|EcommerceBytes-NewsFlash, Number 2848 - July 16, 2012 - ISSN 1539-5065 1 of 5|
"If PayPal doesn't do something, it will be screwed," the company's cofounder Elon Musk told PandoDaily's Sarah Lacy, captured in this video clip on YouTube. It's a strong statement, though one should keep in mind Musk was ousted from PayPal in 2000 and is an investor in PayPal competitor Stripe.
Lacy uses the video clip as a jumping off point to criticize PayPal and to promote a startup called Stripe in this post on PandoDaily. Lacy writes that PayPal has not innovated, but she uses eBay to make her point. Here are some of her barbs:
"But Amazon has long since outdone eBay and every year eBay seems to get more stale and less relevant to younger digital natives."
"Has anyone under 30 ever bid on something on eBay?"
"Etsy is the place that you go to browse and look for cool stuff. It's taken over that serendipitous online thrift store vibe that made eBay so addictive in the early days."
In fact, PayPal had a different corporate culture than eBay under Scott Thompson, who left in January. While it's not a startup, evidence that PayPal is not stagnating can be found on the point-of-sale terminals at The Home Depot. It also opened up its platform to third-party developers so they - including startups - could use PayPal in the products they were innovating.
Lacy, who writes about Silicon Valley startups for her site PandoDaily, reveals that she recommended a startup nsfwcorp.com ditch PayPal and Braintree and use a new payments company called Stripe. "PayPal was an utter disaster and a horrible experience," she said of nsfwcorp.com's experience with PayPal, and said, "Sure enough, NSFW Corp launched its subscription offering using Stripe today, less than a week after our conversation."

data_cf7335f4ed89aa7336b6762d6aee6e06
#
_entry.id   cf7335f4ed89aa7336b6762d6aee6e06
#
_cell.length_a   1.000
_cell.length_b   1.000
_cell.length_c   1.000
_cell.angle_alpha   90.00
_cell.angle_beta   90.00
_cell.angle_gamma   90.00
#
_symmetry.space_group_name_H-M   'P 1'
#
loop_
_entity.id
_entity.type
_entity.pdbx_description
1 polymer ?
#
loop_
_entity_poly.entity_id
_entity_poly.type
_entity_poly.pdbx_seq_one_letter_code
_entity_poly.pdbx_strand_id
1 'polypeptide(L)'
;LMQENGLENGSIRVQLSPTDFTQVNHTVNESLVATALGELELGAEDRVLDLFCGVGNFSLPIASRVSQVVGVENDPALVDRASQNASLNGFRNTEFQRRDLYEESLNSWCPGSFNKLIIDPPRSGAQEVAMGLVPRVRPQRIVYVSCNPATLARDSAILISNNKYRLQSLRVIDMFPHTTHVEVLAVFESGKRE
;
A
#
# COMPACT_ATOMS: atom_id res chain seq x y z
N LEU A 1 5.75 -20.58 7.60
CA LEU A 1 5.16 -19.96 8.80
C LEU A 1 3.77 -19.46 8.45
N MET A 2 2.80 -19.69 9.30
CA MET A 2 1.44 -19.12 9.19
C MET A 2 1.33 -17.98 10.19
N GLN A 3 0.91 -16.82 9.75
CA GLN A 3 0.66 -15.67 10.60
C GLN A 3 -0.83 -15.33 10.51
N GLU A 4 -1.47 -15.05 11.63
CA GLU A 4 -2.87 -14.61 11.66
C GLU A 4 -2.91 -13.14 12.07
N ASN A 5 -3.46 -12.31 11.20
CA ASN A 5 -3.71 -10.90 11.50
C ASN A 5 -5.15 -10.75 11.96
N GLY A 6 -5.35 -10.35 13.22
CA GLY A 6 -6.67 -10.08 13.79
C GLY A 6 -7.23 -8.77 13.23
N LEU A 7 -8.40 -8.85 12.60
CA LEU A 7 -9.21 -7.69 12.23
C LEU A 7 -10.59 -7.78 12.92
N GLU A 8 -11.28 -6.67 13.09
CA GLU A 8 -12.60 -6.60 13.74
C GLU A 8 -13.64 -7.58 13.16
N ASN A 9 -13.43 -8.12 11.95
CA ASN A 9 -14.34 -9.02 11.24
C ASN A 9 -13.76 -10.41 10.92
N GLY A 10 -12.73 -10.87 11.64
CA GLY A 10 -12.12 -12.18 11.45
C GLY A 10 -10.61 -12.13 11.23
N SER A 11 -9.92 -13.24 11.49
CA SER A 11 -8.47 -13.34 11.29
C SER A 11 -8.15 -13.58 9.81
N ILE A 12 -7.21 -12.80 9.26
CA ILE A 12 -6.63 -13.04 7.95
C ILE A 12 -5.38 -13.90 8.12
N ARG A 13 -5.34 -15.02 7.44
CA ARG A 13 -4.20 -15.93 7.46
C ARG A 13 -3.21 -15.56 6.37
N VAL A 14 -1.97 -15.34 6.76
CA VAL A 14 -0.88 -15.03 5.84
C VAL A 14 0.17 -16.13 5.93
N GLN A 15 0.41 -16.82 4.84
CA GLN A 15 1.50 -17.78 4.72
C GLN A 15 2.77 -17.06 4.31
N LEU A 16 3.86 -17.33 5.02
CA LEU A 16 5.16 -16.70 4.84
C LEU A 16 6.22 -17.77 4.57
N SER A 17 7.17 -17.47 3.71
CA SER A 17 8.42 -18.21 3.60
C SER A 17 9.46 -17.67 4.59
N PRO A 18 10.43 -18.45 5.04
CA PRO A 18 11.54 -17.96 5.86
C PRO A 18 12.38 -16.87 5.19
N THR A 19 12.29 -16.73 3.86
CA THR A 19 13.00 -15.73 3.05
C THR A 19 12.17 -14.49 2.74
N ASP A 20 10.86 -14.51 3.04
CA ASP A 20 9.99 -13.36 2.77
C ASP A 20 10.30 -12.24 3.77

Lacy says PayPal cofounder Peter Thiel is also an investor in Stripe. (Thiel is also an investor in Lacy's startup PandoDaily where she published the post.)
Aside from Lacy's clear disdain for eBay, her post is interesting in that it reveals Thiel is not only an investor but has also been "heavily involved" in Stripe and has "dusted off a lot of the original plans for PayPal - particularly his ambition to have a truly global currency for a global Web."
So what makes Stripe so compelling? Lacy doesn't go into details - Christopher Mims actually does more to explain in his take-off post on Technology Review, and writes that Stripe is "set to do to every transaction on the planet what one-click payments did to Apple's App store and Amazon.com."
Stripe is targeted at developers to help them accept credit card payments on their websites and, according to its site, charges them 2.9% plus 30 cents per successful charge, with no setup fees, no monthly fees, no minimum charges, no validation fees, and no card storage fees. There's also no charge for failed payments. Among the companies using Stripe is ecommerce platform Shopify.
About the author:
Ina Steiner is co-founder and Editor of EcommerceBytes and has been reporting on ecommerce since 1999. She's a widely cited authority on marketplace selling and is author of "Turn eBay Data Into Dollars" (McGraw-Hill 2006). Her blog was featured in the book, "Blogging Heroes" (Wiley 2008). Follow her on Twitter at @ecommercebytes and send news tips to email@example.com.
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